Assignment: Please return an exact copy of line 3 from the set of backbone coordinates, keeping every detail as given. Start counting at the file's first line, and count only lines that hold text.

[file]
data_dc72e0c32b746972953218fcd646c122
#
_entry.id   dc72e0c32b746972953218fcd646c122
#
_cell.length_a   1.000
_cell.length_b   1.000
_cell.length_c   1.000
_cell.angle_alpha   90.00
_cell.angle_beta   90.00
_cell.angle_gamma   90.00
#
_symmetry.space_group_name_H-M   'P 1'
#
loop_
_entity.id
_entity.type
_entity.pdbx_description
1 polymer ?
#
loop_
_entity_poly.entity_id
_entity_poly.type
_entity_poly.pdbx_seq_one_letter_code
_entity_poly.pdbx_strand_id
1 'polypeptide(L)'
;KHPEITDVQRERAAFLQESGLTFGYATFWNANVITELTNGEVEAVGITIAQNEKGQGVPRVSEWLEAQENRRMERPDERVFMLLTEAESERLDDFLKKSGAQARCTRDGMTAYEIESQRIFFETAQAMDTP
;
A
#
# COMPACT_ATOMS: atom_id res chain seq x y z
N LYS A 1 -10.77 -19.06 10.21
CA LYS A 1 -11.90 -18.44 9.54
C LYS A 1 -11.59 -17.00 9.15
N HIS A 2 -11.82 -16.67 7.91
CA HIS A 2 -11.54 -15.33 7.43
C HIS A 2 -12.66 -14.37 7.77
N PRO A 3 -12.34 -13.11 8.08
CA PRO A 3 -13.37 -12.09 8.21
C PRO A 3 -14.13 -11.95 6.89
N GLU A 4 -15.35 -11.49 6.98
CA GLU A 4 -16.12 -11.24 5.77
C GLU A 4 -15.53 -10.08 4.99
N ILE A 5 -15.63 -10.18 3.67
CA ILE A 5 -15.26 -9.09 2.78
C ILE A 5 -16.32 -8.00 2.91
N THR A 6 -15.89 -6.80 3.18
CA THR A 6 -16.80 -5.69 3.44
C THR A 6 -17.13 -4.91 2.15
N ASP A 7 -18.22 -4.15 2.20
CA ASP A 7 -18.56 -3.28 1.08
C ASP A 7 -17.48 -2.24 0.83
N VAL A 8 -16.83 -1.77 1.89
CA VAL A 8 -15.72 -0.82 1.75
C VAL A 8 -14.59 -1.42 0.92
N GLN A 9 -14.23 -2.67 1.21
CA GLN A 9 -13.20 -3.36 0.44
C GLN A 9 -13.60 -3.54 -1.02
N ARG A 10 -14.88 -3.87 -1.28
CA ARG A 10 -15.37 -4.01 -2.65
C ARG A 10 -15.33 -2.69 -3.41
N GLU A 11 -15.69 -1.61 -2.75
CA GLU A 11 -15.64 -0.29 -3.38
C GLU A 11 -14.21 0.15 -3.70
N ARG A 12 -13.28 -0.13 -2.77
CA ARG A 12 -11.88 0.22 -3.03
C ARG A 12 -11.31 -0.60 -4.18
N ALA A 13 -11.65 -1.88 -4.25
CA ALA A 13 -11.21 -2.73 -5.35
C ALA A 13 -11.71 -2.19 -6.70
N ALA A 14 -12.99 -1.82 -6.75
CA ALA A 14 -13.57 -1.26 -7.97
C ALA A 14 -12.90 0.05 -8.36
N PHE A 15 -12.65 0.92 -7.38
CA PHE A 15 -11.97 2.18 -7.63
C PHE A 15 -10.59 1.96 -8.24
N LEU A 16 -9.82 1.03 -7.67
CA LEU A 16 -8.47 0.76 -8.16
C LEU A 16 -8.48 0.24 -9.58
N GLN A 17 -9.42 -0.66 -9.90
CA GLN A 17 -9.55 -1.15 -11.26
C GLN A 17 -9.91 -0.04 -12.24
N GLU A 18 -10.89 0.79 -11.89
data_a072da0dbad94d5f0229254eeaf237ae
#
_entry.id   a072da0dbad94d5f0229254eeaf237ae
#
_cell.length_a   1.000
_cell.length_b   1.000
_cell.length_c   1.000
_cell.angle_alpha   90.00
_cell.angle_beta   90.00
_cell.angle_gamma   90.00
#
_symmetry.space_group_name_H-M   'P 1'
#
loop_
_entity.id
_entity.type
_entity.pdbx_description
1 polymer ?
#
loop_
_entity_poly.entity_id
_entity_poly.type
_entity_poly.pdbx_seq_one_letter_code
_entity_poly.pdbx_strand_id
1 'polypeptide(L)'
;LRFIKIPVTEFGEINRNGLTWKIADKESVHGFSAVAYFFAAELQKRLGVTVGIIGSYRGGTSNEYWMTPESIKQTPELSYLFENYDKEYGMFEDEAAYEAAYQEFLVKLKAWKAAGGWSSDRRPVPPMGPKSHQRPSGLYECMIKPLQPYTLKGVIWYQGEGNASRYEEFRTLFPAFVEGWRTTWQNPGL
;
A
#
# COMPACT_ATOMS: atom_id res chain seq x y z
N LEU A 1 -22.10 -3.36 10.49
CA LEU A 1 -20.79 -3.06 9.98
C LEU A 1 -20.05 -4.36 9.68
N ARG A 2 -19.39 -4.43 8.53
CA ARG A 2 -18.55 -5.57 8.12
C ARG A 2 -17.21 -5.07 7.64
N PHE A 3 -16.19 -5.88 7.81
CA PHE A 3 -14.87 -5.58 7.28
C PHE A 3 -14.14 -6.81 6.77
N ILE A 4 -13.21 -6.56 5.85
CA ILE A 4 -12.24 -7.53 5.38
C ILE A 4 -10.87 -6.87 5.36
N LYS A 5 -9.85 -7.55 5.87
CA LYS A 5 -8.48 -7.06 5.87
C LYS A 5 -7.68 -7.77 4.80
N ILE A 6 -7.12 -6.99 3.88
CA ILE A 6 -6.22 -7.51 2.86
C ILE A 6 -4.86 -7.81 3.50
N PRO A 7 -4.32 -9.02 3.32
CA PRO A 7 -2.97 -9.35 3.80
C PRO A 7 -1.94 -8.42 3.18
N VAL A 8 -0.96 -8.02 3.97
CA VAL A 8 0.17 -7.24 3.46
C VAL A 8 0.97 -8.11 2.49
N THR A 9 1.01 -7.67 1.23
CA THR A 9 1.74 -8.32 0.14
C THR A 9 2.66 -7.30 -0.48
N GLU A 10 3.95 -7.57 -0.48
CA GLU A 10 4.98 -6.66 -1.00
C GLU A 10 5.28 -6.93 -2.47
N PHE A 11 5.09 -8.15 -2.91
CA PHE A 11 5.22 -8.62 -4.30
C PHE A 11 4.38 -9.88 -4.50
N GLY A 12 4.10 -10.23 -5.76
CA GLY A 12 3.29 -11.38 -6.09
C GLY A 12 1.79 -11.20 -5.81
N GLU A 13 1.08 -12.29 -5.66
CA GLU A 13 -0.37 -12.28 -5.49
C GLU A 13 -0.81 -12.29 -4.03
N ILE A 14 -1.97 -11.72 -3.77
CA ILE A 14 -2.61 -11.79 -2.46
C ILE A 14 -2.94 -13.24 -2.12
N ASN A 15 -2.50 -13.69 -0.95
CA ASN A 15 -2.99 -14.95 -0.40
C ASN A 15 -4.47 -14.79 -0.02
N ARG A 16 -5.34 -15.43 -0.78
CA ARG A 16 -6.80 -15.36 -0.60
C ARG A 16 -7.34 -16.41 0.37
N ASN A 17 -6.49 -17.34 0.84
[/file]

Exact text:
_entry.id   dc72e0c32b746972953218fcd646c122